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The Chinese Room Explains How A Simple UI Change Can Mess Up Reviews

by Mike Futter on Aug 11, 2015 at 04:55 AM

In our review of Everybody’s Gone to the Rapture, we cite the game’s plodding walk speed as a significant detractor. It turns out that the game does have a way to increase movement pace, but a last-minute change kept it hidden from players.

Developer The Chinese Room posted a note on its blog this morning explaining how to access the sprint feature (R2). Because it’s a gradual increase in walking speed to a full run, players won’t notice unless they hold the R2 button down.

The apparent lack of a sprint option popped up in a number of reviews (including our own). The Chinese Room explains how this crucial feature was accidentally left hidden.

A couple of weeks before the game went to final, Santa Monica did a last round of playtesting. At this point, the game included an autosprint. That meant that if you kept moving, you’d gradually ramp up to a run speed, specifically to deal with issues with how long potential back-tracking could take, given the game’s non-linearity. The problem was, playtesters wanted to be able to trigger it themselves. It didn’t matter about the speed, it was the psychology, the choice. 

So together with Santa Monica, we made a late call. We replaced the autosprint with an R2 trigger hold, keeping the gentle ramp up to main speed. This then needed testing, because it potentially threw out all of the pacing we’d been working on for the last year, plus could cause issues with accidentally parkouring into places you couldn’t escape from, creating game-breaking bugs. All this took time.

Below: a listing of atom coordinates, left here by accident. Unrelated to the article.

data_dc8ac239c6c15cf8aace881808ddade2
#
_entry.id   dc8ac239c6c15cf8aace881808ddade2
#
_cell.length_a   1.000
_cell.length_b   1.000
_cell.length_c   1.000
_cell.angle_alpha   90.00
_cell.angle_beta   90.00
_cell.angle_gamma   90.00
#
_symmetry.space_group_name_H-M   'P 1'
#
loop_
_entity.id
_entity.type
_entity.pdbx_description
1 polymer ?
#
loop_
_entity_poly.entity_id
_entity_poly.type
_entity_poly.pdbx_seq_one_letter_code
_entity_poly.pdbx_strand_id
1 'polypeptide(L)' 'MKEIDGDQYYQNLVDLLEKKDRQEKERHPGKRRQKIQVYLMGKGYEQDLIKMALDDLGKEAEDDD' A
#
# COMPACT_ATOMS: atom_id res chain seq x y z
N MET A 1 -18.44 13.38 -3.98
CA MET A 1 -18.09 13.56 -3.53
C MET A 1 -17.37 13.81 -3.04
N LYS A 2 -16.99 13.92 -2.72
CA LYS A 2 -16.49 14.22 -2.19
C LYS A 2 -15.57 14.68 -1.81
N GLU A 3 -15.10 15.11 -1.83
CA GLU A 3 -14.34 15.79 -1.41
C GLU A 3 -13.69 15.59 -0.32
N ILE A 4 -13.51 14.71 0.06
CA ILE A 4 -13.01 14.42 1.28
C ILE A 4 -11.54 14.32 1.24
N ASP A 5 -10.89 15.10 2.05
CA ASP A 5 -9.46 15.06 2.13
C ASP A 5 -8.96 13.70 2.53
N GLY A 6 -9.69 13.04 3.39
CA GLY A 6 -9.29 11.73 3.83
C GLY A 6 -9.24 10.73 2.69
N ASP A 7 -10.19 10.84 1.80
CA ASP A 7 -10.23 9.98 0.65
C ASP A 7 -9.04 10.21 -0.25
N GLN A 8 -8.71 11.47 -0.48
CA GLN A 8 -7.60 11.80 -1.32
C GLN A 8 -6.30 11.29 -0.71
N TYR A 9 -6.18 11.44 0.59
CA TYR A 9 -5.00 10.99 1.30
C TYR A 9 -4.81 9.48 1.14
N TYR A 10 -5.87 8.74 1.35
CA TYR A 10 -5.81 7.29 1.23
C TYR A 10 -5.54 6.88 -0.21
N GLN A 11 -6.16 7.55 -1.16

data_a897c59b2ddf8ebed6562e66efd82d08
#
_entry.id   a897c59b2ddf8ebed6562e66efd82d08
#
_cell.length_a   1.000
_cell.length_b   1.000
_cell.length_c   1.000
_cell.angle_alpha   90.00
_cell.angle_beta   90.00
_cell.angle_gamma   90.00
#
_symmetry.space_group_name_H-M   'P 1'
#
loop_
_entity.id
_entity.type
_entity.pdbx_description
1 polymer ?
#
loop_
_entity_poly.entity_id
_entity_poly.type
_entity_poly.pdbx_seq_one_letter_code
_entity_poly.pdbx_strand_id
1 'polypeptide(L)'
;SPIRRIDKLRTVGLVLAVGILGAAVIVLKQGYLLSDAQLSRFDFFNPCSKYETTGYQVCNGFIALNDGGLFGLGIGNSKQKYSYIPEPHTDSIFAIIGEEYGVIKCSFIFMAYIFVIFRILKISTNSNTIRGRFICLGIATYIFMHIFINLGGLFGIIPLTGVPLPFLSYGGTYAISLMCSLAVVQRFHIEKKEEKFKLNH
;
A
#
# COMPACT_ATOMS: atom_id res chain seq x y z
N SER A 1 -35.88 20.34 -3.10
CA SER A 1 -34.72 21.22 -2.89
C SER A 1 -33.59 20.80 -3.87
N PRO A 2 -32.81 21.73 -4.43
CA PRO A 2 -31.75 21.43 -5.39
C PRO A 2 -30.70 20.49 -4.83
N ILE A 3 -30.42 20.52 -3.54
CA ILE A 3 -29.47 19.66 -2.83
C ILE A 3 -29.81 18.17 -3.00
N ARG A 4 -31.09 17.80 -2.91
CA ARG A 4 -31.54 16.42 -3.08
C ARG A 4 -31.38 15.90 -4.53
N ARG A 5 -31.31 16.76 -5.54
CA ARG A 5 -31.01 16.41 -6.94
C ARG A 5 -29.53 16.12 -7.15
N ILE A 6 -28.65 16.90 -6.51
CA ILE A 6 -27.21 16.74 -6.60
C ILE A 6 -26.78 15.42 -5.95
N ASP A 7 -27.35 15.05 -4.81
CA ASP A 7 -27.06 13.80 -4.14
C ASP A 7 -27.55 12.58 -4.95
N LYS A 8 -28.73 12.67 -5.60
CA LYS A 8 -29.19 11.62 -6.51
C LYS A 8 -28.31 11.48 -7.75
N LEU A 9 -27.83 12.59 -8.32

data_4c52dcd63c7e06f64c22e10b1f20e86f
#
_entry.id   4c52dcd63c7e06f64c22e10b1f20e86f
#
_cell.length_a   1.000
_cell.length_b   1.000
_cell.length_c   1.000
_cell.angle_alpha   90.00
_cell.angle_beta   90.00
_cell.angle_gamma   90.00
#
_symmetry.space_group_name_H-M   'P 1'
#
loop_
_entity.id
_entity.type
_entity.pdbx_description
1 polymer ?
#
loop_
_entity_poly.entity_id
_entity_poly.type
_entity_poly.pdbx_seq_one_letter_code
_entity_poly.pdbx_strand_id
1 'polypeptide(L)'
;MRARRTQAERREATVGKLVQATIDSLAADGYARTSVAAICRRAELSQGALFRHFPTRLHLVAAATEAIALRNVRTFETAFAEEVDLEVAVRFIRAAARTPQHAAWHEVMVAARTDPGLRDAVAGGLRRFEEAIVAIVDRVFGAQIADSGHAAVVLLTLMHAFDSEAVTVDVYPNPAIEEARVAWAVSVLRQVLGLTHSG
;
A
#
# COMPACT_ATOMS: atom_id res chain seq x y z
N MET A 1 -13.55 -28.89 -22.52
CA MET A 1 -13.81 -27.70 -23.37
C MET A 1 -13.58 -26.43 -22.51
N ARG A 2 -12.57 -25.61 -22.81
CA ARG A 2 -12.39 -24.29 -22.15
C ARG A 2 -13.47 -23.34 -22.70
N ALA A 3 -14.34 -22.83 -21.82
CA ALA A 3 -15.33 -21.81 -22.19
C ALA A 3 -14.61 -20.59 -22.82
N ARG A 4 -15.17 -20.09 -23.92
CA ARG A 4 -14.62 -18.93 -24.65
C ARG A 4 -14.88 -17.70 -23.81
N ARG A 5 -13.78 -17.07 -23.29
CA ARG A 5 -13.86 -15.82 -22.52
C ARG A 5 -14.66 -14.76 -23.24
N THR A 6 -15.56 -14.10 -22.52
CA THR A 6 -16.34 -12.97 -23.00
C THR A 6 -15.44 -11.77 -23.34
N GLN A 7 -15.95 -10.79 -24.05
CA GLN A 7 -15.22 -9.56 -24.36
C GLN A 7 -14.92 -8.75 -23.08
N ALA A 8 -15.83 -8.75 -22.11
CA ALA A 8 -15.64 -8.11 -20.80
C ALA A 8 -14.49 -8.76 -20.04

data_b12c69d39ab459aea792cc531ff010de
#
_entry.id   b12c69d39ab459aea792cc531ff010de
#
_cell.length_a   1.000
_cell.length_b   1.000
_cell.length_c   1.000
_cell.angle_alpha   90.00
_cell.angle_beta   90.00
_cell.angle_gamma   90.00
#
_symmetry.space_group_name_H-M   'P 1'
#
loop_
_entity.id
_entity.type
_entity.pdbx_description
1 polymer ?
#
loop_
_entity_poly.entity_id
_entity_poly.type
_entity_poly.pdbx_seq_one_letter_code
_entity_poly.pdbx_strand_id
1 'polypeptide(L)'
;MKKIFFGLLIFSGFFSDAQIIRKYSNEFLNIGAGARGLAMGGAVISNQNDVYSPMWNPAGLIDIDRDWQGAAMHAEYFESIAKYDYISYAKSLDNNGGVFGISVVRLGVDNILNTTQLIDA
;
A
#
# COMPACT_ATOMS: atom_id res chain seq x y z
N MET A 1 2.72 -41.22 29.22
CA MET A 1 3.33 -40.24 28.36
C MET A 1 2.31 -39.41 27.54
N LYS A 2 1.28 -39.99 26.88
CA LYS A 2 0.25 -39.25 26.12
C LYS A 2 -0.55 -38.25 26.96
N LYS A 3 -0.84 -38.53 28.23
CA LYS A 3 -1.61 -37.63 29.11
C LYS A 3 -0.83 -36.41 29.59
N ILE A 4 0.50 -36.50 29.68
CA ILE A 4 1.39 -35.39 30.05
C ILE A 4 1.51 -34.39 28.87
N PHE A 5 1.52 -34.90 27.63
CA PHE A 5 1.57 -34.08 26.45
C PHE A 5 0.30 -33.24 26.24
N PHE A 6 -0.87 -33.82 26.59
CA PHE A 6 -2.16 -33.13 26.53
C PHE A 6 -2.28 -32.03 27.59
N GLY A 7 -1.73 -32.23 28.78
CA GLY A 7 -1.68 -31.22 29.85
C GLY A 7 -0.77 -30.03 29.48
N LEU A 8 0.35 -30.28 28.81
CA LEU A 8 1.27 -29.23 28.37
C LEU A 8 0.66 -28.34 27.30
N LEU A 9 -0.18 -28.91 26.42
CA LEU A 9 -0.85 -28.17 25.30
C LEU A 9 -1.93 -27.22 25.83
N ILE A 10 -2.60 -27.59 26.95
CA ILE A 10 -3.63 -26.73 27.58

And then suddenly launch was right on top of us, and something had been missed. The controller icon in the options menu was missing the sprint instruction, and it hadn’t been localised. Localisation takes about 24 hours, but because the UI is build in Flash, it would have to be changed, and that would mean a full round of testing before creating a patch – about 4-5 days through the global QA pipieline, which we’re doing now, but wasn’t ready in time for release. It’s in the online manual, but not at the start of the game.

We probably should have announced the run button before launch, but we didn’t. That was a bad call, and we’ve paid for it in the reviews. But the most important thing is that we get the word out to players, so here we go – although we’d love you to take your time and explore Yaughton at a slow, steady pace, if you need to backtrack or get around more quickly, hold down R2 – it’ll take a few seconds before you are running fully, but it will speed your movement up.

So if you haven’t played Everybody’s Gone to the Rapture, keep this in mind. While it certainly wasn’t our only concern about the game, this might help improve the experience for those yet to explore the bucolic post-apocalyptic world The Chinese Room has created.

[Source: The Chinese Room]


Our Take
This story is an object lesson in the importance of user interfaces. This shows how minor adjustments can have a profound impact on how players experience a game.

It’s also a warning to other developers. Don’t make changes at the last minute. Something is likely to get missed in the process.